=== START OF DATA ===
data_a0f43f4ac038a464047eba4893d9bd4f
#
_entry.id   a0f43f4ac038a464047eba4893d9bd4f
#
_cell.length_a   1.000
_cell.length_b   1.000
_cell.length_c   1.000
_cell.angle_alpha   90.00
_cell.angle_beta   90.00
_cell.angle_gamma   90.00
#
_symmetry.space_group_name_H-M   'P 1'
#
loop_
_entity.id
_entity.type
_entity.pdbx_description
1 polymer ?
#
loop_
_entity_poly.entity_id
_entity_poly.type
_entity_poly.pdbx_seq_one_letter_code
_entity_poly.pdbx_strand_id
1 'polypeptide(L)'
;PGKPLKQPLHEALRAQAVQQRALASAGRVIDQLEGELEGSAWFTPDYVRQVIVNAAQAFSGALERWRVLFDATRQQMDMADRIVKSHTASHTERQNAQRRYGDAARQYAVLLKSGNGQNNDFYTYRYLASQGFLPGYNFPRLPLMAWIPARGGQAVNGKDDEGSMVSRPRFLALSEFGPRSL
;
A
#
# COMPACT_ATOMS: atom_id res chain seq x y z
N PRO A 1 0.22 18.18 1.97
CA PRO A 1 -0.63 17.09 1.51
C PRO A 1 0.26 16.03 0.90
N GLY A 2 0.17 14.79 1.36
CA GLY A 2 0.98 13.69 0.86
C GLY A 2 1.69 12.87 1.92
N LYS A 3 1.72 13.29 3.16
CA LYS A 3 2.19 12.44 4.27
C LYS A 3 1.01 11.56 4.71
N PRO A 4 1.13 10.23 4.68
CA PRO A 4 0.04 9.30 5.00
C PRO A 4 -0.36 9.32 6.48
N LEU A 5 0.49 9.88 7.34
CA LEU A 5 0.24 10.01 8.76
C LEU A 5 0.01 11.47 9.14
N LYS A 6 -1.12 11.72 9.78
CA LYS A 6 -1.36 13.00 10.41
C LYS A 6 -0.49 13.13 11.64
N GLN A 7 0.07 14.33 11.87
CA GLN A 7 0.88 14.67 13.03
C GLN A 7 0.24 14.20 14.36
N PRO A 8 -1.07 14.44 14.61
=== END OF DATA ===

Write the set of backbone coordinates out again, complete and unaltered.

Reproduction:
data_a0f43f4ac038a464047eba4893d9bd4f
#
_entry.id   a0f43f4ac038a464047eba4893d9bd4f
#
_cell.length_a   1.000
_cell.length_b   1.000
_cell.length_c   1.000
_cell.angle_alpha   90.00
_cell.angle_beta   90.00
_cell.angle_gamma   90.00
#
_symmetry.space_group_name_H-M   'P 1'
#
loop_
_entity.id
_entity.type
_entity.pdbx_description
1 polymer ?
#
loop_
_entity_poly.entity_id
_entity_poly.type
_entity_poly.pdbx_seq_one_letter_code
_entity_poly.pdbx_strand_id
1 'polypeptide(L)'
;PGKPLKQPLHEALRAQAVQQRALASAGRVIDQLEGELEGSAWFTPDYVRQVIVNAAQAFSGALERWRVLFDATRQQMDMADRIVKSHTASHTERQNAQRRYGDAARQYAVLLKSGNGQNNDFYTYRYLASQGFLPGYNFPRLPLMAWIPARGGQAVNGKDDEGSMVSRPRFLALSEFGPRSL
;
A
#
# COMPACT_ATOMS: atom_id res chain seq x y z
N PRO A 1 0.22 18.18 1.97
CA PRO A 1 -0.63 17.09 1.51
C PRO A 1 0.26 16.03 0.90
N GLY A 2 0.17 14.79 1.36
CA GLY A 2 0.98 13.69 0.86
C GLY A 2 1.69 12.87 1.92
N LYS A 3 1.72 13.29 3.16
CA LYS A 3 2.19 12.44 4.27
C LYS A 3 1.01 11.56 4.71
N PRO A 4 1.13 10.23 4.68
CA PRO A 4 0.04 9.30 5.00
C PRO A 4 -0.36 9.32 6.48
N LEU A 5 0.49 9.88 7.34
CA LEU A 5 0.24 10.01 8.76
C LEU A 5 0.01 11.47 9.14
N LYS A 6 -1.12 11.72 9.78
CA LYS A 6 -1.36 13.00 10.41
C LYS A 6 -0.49 13.13 11.64
N GLN A 7 0.07 14.33 11.87
CA GLN A 7 0.88 14.67 13.03
C GLN A 7 0.24 14.20 14.36
N PRO A 8 -1.07 14.44 14.61